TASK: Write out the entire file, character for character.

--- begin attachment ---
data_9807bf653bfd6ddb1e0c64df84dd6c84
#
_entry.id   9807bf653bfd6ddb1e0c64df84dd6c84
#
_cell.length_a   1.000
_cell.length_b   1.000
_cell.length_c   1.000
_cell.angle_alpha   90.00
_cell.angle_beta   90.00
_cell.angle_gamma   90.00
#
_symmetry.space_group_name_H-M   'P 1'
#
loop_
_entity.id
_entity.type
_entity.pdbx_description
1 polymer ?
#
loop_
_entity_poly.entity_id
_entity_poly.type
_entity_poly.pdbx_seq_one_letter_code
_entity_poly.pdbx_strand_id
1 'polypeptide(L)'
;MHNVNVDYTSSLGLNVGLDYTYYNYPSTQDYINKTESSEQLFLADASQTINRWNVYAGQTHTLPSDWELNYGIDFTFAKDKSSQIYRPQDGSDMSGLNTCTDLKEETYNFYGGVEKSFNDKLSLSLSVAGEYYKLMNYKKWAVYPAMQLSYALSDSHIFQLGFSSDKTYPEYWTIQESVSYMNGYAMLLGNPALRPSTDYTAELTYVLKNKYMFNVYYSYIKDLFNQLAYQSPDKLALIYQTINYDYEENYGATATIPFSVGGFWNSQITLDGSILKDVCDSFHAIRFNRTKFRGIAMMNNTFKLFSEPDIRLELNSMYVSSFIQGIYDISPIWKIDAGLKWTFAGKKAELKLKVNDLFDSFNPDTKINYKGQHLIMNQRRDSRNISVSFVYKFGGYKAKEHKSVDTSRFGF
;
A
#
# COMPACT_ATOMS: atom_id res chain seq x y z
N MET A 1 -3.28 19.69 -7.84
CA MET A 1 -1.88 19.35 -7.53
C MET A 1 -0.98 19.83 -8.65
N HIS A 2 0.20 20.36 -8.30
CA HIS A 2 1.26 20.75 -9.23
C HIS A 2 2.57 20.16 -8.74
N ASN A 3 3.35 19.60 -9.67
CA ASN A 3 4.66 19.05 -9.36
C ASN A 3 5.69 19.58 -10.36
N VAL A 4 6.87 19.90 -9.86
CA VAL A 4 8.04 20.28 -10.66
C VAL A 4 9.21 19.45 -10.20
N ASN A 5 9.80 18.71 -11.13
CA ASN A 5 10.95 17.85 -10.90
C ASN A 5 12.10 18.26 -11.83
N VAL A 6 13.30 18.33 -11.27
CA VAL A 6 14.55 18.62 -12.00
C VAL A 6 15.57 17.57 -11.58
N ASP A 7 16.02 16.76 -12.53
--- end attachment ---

data_9807bf653bfd6ddb1e0c64df84dd6c84
#
_entry.id   9807bf653bfd6ddb1e0c64df84dd6c84
#
_cell.length_a   1.000
_cell.length_b   1.000
_cell.length_c   1.000
_cell.angle_alpha   90.00
_cell.angle_beta   90.00
_cell.angle_gamma   90.00
#
_symmetry.space_group_name_H-M   'P 1'
#
loop_
_entity.id
_entity.type
_entity.pdbx_description
1 polymer ?
#
loop_
_entity_poly.entity_id
_entity_poly.type
_entity_poly.pdbx_seq_one_letter_code
_entity_poly.pdbx_strand_id
1 'polypeptide(L)'
;MHNVNVDYTSSLGLNVGLDYTYYNYPSTQDYINKTESSEQLFLADASQTINRWNVYAGQTHTLPSDWELNYGIDFTFAKDKSSQIYRPQDGSDMSGLNTCTDLKEETYNFYGGVEKSFNDKLSLSLSVAGEYYKLMNYKKWAVYPAMQLSYALSDSHIFQLGFSSDKTYPEYWTIQESVSYMNGYAMLLGNPALRPSTDYTAELTYVLKNKYMFNVYYSYIKDLFNQLAYQSPDKLALIYQTINYDYEENYGATATIPFSVGGFWNSQITLDGSILKDVCDSFHAIRFNRTKFRGIAMMNNTFKLFSEPDIRLELNSMYVSSFIQGIYDISPIWKIDAGLKWTFAGKKAELKLKVNDLFDSFNPDTKINYKGQHLIMNQRRDSRNISVSFVYKFGGYKAKEHKSVDTSRFGF
;
A
#
# COMPACT_ATOMS: atom_id res chain seq x y z
N MET A 1 -3.28 19.69 -7.84
CA MET A 1 -1.88 19.35 -7.53
C MET A 1 -0.98 19.83 -8.65
N HIS A 2 0.20 20.36 -8.30
CA HIS A 2 1.26 20.75 -9.23
C HIS A 2 2.57 20.16 -8.74
N ASN A 3 3.35 19.60 -9.67
CA ASN A 3 4.66 19.05 -9.36
C ASN A 3 5.69 19.58 -10.36
N VAL A 4 6.87 19.90 -9.86
CA VAL A 4 8.04 20.28 -10.66
C VAL A 4 9.21 19.45 -10.20
N ASN A 5 9.80 18.71 -11.13
CA ASN A 5 10.95 17.85 -10.90
C ASN A 5 12.10 18.26 -11.83
N VAL A 6 13.30 18.33 -11.27
CA VAL A 6 14.55 18.62 -12.00
C VAL A 6 15.57 17.57 -11.58
N ASP A 7 16.02 16.76 -12.53